Different Types of Software Myths
Management Software Myths
The manager who is responsible for developing software is often under pressure regarding many attributes of the software such as:
- The budget of the software.
- Delivering the software within the time limit.
- Enhance the quality of the software.
- Providing customer care services, etc.
Under such pressure, even the software manager develops belief in a software myth that lessens. These software myths grasped by the software manager lessen his pressure up to a certain level but this is temporary.
Let us discuss some myths perceived by the software manager:
- Management Myth 1
The software building team has a book that explains all standards and procedures that are required for developing software.
The manager has a myth that the book provides everything to the team required for the software development.
Though there exists a book that has all the standards and procedures required to develop software. But are the developers aware of its existence? Do they ever refer to such books? Is the book complete?
Can it be referred to? Does the book help the developers to stick to the time-to-deliver even maintain the quality of the software?
Most of the time the answer to such questions is no.
- Management Myth 2
If more programmers are added to the software development team we can stick to the schedule.
Developing software is totally different from manufacturing a product. It is not a mechanistic process. In fact, adding up more people in the team would rather delay the delivery of the software.
This is because when new members are introduced to the team, the members already working on the software will have to explain the work done till now. This will even reduce the time that has to spend on the development of the software. People can be added, but only under certain circumstances. Individuals who were working must spend time teaching newcomers when more people are added, limiting the amount of time spent on product development activity. People can be added, but only in a well-coordinated and systematic fashion.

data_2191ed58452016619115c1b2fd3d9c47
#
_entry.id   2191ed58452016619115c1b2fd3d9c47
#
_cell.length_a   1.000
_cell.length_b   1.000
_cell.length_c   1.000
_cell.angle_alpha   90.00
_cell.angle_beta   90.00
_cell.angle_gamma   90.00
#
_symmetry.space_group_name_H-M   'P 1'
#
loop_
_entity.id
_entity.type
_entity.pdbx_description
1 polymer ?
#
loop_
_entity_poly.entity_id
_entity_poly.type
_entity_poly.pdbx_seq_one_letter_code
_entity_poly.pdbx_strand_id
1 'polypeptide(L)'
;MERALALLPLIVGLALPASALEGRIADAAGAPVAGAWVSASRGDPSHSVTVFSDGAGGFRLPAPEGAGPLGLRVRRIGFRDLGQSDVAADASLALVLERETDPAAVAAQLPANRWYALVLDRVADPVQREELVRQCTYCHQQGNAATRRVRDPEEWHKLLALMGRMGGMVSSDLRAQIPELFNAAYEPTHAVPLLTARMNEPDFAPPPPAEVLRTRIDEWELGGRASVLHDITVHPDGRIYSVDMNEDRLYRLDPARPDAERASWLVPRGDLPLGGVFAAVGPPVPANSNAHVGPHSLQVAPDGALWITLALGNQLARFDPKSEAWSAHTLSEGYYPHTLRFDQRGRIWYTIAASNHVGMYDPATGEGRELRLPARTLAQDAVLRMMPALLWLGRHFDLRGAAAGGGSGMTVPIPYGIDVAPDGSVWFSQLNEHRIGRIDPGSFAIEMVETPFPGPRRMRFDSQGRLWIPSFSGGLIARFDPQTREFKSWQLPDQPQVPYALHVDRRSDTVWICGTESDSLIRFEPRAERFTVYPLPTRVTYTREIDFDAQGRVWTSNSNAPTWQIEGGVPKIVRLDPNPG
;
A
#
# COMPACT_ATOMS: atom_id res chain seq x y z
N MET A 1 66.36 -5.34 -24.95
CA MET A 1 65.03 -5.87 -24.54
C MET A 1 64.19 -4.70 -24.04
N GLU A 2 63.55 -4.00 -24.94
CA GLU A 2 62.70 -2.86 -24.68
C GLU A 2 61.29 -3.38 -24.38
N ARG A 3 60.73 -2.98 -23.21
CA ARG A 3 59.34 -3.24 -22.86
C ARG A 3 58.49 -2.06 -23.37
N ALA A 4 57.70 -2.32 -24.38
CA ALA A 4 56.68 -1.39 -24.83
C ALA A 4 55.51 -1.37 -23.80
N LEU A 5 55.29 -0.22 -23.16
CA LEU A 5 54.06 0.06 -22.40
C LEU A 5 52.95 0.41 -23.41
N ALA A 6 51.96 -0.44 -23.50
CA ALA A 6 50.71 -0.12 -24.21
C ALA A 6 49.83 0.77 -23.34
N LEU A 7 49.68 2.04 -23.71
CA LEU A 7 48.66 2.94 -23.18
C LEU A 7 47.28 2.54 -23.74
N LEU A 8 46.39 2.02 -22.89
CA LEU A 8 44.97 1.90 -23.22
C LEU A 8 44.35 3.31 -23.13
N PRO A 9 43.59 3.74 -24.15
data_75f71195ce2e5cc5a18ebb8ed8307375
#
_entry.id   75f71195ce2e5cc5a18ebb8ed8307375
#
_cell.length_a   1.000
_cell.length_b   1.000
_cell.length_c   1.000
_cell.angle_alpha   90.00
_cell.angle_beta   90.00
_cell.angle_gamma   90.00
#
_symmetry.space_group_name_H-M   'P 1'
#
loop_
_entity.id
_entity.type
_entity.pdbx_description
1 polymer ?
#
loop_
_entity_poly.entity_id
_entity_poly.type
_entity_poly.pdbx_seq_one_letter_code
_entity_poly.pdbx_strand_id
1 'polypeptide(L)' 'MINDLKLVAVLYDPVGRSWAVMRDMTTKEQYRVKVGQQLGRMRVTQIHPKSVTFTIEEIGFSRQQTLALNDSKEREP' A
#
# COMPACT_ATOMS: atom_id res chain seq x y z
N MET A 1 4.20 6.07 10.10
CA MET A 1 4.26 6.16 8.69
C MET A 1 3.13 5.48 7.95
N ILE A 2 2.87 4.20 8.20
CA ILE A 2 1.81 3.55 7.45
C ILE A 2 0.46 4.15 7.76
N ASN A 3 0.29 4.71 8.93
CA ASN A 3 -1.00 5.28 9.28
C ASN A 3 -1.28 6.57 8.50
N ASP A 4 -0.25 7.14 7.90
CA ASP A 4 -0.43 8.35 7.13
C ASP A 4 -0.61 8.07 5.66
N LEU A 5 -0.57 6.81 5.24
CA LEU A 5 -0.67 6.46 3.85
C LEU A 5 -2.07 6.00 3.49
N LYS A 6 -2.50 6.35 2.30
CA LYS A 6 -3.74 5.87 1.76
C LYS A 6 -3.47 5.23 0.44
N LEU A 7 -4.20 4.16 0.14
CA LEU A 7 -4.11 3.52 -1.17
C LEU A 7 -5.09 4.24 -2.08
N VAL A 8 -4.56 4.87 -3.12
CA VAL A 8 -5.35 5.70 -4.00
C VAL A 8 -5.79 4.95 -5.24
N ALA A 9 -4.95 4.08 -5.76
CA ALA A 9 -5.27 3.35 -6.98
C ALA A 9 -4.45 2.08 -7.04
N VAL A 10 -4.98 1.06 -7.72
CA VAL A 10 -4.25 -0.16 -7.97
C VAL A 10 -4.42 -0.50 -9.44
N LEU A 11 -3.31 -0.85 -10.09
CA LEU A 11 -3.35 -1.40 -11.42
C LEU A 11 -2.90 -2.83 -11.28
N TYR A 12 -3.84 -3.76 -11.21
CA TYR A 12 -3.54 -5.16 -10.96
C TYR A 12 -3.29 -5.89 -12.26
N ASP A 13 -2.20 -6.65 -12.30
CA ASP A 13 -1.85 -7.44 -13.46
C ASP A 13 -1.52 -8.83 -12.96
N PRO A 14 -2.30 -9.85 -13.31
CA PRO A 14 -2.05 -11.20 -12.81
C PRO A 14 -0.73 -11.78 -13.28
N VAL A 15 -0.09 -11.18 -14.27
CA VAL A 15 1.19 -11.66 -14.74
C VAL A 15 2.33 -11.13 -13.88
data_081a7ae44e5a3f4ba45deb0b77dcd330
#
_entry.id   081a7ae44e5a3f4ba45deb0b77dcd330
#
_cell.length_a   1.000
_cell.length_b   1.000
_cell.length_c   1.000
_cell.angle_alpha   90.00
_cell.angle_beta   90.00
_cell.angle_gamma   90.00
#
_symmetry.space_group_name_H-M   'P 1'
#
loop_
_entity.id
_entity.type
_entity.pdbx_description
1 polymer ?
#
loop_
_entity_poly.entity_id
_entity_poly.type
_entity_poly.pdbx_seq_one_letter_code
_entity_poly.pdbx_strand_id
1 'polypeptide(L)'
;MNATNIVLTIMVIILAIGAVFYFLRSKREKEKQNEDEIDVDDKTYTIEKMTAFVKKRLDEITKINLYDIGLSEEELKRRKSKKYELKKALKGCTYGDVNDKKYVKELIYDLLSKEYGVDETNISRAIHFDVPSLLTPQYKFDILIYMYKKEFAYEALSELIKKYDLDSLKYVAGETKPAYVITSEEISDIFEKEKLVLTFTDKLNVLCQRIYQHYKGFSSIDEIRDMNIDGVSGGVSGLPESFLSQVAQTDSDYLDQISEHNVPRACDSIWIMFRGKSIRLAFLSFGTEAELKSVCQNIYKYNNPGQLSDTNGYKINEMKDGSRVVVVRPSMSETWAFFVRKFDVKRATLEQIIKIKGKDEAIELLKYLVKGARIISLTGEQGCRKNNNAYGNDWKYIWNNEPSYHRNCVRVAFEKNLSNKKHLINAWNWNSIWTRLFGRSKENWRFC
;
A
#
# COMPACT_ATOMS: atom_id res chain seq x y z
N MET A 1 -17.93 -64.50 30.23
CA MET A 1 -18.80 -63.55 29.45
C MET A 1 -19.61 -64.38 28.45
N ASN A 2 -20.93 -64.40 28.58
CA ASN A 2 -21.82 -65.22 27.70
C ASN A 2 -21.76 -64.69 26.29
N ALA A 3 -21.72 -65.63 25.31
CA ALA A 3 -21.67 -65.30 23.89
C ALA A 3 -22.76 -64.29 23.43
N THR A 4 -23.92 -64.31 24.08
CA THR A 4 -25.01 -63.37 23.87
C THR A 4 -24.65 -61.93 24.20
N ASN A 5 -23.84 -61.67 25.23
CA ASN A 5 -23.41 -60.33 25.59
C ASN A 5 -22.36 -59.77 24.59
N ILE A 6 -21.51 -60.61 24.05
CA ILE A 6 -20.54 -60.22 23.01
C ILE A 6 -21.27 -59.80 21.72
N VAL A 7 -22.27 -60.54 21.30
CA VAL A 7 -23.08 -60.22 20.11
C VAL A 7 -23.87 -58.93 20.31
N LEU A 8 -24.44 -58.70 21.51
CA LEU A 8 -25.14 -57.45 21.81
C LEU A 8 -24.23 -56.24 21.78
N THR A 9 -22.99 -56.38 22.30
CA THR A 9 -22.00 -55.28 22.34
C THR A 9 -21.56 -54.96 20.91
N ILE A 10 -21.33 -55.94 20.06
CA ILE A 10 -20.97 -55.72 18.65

Although more members can be added to the team in a planned and co-ordinate manner.
- Management Myth 3
Outsourcing the software project to a third party will let the manager relax. The third-party will be solely responsible for the development of the software.
If the company has outsourced the software project to a third party, it means the company is not aware of the details of the software project. It doesn’t know how to manage and control the software project.
Management Myth 4
My workers have cutting-edge software development tools. The addition of the latest hardware programs will improve the software development.
- The role of the latest hardware is not very high on standard software development; instead (CASE) Engineering tools help the computer, they are more important than hardware to produce quality and productivity.
- Hence, the hardware resources are misused.
The customer is one who requests software either from a software engineer, a technical group, or the marketing sales department. The customer always requests the software under a contract.
The customer has some myths regarding the development of software. Hence the customer develops false expectations which lead to dissatisfaction with the developer. Let us discuss some myths developed by the customer.
- Customer Myth 1
Customers believe that giving a general statement would let the software developer start writing the program. The rest of the details can be filled in later.